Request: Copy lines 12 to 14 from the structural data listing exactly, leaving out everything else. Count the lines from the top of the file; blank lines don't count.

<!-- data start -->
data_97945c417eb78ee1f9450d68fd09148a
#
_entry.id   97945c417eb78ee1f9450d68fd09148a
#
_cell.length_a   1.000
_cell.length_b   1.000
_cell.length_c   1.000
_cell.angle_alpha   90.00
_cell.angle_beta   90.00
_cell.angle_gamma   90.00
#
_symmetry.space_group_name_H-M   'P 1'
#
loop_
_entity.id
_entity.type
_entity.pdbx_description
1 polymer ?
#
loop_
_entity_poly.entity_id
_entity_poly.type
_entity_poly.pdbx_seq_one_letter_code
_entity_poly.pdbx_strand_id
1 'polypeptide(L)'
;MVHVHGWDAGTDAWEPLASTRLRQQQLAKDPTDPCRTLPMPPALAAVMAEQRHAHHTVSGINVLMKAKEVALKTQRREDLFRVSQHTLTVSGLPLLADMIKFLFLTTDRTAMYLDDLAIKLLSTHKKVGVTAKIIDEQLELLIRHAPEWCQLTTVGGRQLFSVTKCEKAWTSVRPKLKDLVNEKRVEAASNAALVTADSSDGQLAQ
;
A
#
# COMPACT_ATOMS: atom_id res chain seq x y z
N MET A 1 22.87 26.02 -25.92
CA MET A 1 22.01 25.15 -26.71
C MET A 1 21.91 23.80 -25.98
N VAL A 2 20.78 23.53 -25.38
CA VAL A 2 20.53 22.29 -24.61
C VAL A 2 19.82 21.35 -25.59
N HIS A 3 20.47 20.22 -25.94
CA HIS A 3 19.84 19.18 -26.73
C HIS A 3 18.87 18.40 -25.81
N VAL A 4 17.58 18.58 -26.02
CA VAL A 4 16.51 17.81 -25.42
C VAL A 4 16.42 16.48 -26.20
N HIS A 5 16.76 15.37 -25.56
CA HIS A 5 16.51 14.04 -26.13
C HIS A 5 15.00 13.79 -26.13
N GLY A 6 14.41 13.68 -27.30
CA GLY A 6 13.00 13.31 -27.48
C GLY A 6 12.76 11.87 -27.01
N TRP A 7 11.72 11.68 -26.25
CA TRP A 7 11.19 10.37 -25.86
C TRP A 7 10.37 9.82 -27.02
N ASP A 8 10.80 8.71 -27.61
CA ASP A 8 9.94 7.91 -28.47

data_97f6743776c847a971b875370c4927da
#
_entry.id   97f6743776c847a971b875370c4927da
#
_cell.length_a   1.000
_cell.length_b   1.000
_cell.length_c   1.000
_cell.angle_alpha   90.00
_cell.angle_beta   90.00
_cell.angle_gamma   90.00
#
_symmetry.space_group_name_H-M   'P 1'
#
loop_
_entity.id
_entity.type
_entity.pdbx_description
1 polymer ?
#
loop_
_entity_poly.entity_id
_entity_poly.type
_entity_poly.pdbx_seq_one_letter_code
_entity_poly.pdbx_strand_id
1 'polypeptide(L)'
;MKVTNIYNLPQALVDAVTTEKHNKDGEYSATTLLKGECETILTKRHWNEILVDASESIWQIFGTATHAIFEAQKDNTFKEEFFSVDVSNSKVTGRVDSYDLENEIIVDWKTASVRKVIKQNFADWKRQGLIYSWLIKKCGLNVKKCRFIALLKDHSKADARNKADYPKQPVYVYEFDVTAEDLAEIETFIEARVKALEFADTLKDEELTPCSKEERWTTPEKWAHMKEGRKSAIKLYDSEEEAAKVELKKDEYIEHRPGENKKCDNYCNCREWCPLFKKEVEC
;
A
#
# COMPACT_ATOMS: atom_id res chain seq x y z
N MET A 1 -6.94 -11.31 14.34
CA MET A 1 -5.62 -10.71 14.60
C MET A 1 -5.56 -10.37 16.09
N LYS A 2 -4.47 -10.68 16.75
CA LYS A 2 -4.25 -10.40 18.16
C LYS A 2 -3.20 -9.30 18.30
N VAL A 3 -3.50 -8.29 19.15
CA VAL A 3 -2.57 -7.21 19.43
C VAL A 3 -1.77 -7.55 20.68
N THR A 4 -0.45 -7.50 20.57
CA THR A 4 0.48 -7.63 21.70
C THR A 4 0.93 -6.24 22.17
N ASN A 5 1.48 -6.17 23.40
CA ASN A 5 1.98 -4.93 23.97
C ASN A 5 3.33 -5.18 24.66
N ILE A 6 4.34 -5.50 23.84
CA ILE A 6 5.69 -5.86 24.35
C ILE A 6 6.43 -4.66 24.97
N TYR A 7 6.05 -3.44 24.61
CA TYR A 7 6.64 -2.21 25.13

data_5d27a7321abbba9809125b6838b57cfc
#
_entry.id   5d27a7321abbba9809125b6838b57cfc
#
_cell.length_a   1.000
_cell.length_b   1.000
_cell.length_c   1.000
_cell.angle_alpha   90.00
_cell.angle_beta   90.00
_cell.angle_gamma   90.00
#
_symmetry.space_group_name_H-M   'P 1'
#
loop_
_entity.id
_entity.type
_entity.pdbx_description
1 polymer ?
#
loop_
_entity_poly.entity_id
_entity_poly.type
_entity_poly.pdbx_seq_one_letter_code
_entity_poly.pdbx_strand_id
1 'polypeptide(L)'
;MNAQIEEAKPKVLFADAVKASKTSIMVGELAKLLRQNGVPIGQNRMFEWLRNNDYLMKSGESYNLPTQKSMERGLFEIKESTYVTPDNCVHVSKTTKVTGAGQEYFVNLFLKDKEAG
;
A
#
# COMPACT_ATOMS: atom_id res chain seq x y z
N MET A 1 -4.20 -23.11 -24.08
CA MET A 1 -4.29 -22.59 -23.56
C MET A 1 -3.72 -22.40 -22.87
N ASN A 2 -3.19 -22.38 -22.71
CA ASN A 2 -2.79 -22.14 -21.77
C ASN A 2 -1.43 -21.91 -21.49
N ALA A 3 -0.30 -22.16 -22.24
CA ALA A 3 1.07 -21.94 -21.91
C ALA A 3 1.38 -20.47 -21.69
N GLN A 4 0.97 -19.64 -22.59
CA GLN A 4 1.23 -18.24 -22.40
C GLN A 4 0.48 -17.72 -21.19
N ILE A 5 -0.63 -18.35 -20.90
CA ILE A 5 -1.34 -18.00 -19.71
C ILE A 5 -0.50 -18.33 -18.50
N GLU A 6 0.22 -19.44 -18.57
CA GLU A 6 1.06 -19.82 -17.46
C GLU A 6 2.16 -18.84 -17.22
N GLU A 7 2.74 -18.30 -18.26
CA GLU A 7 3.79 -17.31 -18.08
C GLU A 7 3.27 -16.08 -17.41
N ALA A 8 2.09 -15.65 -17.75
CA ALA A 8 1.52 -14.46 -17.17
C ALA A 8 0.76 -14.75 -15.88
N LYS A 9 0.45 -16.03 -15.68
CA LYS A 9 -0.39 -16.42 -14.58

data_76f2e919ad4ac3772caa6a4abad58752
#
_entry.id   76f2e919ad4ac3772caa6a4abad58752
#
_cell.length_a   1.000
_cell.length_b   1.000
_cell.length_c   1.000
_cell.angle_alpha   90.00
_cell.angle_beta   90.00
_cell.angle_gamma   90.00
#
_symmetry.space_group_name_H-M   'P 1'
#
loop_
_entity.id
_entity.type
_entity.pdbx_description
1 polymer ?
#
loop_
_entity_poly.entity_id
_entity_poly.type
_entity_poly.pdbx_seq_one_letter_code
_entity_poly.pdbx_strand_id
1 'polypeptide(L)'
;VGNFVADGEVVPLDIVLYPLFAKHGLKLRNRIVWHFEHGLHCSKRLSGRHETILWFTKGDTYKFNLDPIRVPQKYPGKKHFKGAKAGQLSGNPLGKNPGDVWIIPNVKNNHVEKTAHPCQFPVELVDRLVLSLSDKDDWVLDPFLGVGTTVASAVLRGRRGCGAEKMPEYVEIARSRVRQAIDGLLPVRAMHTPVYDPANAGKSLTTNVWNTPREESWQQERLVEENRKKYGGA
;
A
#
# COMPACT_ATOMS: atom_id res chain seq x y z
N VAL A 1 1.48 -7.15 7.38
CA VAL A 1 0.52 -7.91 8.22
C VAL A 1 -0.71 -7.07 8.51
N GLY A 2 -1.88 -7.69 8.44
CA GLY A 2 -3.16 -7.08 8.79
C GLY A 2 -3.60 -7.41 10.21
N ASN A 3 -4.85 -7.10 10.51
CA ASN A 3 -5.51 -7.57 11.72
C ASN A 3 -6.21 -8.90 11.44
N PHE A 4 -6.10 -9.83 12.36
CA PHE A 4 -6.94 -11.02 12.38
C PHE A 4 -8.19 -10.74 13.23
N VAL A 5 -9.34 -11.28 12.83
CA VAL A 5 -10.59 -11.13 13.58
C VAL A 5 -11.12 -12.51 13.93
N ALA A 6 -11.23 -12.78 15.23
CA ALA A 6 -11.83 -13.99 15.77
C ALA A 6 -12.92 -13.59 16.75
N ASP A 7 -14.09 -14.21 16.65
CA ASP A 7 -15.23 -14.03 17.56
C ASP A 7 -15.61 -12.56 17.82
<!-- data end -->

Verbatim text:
_symmetry.space_group_name_H-M   'P 1'
#
loop_